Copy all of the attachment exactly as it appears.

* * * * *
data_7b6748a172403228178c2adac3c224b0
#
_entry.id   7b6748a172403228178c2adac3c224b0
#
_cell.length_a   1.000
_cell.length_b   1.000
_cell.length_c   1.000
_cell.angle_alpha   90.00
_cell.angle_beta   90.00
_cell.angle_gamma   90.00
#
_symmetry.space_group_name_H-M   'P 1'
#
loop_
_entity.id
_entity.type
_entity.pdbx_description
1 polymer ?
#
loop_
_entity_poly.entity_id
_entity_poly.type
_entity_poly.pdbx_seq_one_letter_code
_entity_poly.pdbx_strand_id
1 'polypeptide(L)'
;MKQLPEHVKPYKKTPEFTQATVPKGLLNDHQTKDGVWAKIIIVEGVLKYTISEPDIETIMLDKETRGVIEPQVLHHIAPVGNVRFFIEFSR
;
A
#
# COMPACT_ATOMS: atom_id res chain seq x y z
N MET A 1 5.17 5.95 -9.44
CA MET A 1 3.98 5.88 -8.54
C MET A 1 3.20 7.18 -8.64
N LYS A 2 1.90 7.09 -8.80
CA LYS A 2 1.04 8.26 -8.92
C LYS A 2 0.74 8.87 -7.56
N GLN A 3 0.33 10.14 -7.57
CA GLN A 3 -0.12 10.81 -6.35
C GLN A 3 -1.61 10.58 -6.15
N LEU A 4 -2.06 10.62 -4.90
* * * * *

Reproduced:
data_7b6748a172403228178c2adac3c224b0
#
_entry.id   7b6748a172403228178c2adac3c224b0
#
_cell.length_a   1.000
_cell.length_b   1.000
_cell.length_c   1.000
_cell.angle_alpha   90.00
_cell.angle_beta   90.00
_cell.angle_gamma   90.00
#
_symmetry.space_group_name_H-M   'P 1'
#
loop_
_entity.id
_entity.type
_entity.pdbx_description
1 polymer ?
#
loop_
_entity_poly.entity_id
_entity_poly.type
_entity_poly.pdbx_seq_one_letter_code
_entity_poly.pdbx_strand_id
1 'polypeptide(L)'
;MKQLPEHVKPYKKTPEFTQATVPKGLLNDHQTKDGVWAKIIIVEGVLKYTISEPDIETIMLDKETRGVIEPQVLHHIAPVGNVRFFIEFSR
;
A
#
# COMPACT_ATOMS: atom_id res chain seq x y z
N MET A 1 5.17 5.95 -9.44
CA MET A 1 3.98 5.88 -8.54
C MET A 1 3.20 7.18 -8.64
N LYS A 2 1.90 7.09 -8.80
CA LYS A 2 1.04 8.26 -8.92
C LYS A 2 0.74 8.87 -7.56
N GLN A 3 0.33 10.14 -7.57
CA GLN A 3 -0.12 10.81 -6.35
C GLN A 3 -1.61 10.58 -6.15
N LEU A 4 -2.06 10.62 -4.90